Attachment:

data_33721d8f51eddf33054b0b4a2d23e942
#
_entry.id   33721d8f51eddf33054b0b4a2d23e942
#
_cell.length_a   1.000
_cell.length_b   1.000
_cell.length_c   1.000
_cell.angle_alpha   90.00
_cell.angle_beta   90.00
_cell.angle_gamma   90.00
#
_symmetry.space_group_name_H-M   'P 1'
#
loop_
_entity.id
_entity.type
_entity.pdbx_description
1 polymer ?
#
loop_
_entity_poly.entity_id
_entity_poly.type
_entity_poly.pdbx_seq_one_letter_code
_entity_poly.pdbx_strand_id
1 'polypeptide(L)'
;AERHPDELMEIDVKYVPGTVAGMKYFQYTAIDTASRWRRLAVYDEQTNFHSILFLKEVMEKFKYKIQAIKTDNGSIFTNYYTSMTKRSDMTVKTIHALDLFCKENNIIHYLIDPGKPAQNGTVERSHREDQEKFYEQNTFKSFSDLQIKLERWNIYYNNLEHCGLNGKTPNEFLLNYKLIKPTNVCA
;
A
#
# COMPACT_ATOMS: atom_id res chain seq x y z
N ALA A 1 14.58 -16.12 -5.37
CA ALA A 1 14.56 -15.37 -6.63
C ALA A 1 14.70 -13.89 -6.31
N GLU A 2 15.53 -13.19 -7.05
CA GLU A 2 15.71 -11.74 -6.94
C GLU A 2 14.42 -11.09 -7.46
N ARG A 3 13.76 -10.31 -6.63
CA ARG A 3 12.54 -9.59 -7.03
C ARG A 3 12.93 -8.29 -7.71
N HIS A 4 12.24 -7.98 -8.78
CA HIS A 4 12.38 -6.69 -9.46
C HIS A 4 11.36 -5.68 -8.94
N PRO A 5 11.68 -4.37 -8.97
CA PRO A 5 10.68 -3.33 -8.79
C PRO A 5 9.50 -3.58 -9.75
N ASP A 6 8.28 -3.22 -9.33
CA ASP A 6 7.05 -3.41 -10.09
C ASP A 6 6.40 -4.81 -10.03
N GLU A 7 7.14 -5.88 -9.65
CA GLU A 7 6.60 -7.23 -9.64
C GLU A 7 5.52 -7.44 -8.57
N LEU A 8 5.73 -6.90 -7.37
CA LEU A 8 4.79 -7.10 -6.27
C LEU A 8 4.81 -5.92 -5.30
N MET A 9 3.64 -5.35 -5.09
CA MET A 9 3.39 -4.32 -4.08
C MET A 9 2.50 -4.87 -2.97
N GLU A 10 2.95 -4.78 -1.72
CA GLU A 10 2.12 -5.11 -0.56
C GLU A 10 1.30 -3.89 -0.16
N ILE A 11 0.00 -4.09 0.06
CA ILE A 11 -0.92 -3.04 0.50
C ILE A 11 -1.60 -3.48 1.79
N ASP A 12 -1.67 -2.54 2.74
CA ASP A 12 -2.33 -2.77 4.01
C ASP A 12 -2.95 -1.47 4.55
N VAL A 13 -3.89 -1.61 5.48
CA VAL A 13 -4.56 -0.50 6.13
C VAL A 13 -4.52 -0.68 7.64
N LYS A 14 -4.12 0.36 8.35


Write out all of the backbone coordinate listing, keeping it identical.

data_33721d8f51eddf33054b0b4a2d23e942
#
_entry.id   33721d8f51eddf33054b0b4a2d23e942
#
_cell.length_a   1.000
_cell.length_b   1.000
_cell.length_c   1.000
_cell.angle_alpha   90.00
_cell.angle_beta   90.00
_cell.angle_gamma   90.00
#
_symmetry.space_group_name_H-M   'P 1'
#
loop_
_entity.id
_entity.type
_entity.pdbx_description
1 polymer ?
#
loop_
_entity_poly.entity_id
_entity_poly.type
_entity_poly.pdbx_seq_one_letter_code
_entity_poly.pdbx_strand_id
1 'polypeptide(L)'
;AERHPDELMEIDVKYVPGTVAGMKYFQYTAIDTASRWRRLAVYDEQTNFHSILFLKEVMEKFKYKIQAIKTDNGSIFTNYYTSMTKRSDMTVKTIHALDLFCKENNIIHYLIDPGKPAQNGTVERSHREDQEKFYEQNTFKSFSDLQIKLERWNIYYNNLEHCGLNGKTPNEFLLNYKLIKPTNVCA
;
A
#
# COMPACT_ATOMS: atom_id res chain seq x y z
N ALA A 1 14.58 -16.12 -5.37
CA ALA A 1 14.56 -15.37 -6.63
C ALA A 1 14.70 -13.89 -6.31
N GLU A 2 15.53 -13.19 -7.05
CA GLU A 2 15.71 -11.74 -6.94
C GLU A 2 14.42 -11.09 -7.46
N ARG A 3 13.76 -10.31 -6.63
CA ARG A 3 12.54 -9.59 -7.03
C ARG A 3 12.93 -8.29 -7.71
N HIS A 4 12.24 -7.98 -8.78
CA HIS A 4 12.38 -6.69 -9.46
C HIS A 4 11.36 -5.68 -8.94
N PRO A 5 11.68 -4.37 -8.97
CA PRO A 5 10.68 -3.33 -8.79
C PRO A 5 9.50 -3.58 -9.75
N ASP A 6 8.28 -3.22 -9.33
CA ASP A 6 7.05 -3.41 -10.09
C ASP A 6 6.40 -4.81 -10.03
N GLU A 7 7.14 -5.88 -9.65
CA GLU A 7 6.60 -7.23 -9.64
C GLU A 7 5.52 -7.44 -8.57
N LEU A 8 5.73 -6.90 -7.37
CA LEU A 8 4.79 -7.10 -6.27
C LEU A 8 4.81 -5.92 -5.30
N MET A 9 3.64 -5.35 -5.09
CA MET A 9 3.39 -4.32 -4.08
C MET A 9 2.50 -4.87 -2.97
N GLU A 10 2.95 -4.78 -1.72
CA GLU A 10 2.12 -5.11 -0.56
C GLU A 10 1.30 -3.89 -0.16
N ILE A 11 0.00 -4.09 0.06
CA ILE A 11 -0.92 -3.04 0.50
C ILE A 11 -1.60 -3.48 1.79
N ASP A 12 -1.67 -2.54 2.74
CA ASP A 12 -2.33 -2.77 4.01
C ASP A 12 -2.95 -1.47 4.55
N VAL A 13 -3.89 -1.61 5.48
CA VAL A 13 -4.56 -0.50 6.13
C VAL A 13 -4.52 -0.68 7.64
N LYS A 14 -4.12 0.36 8.35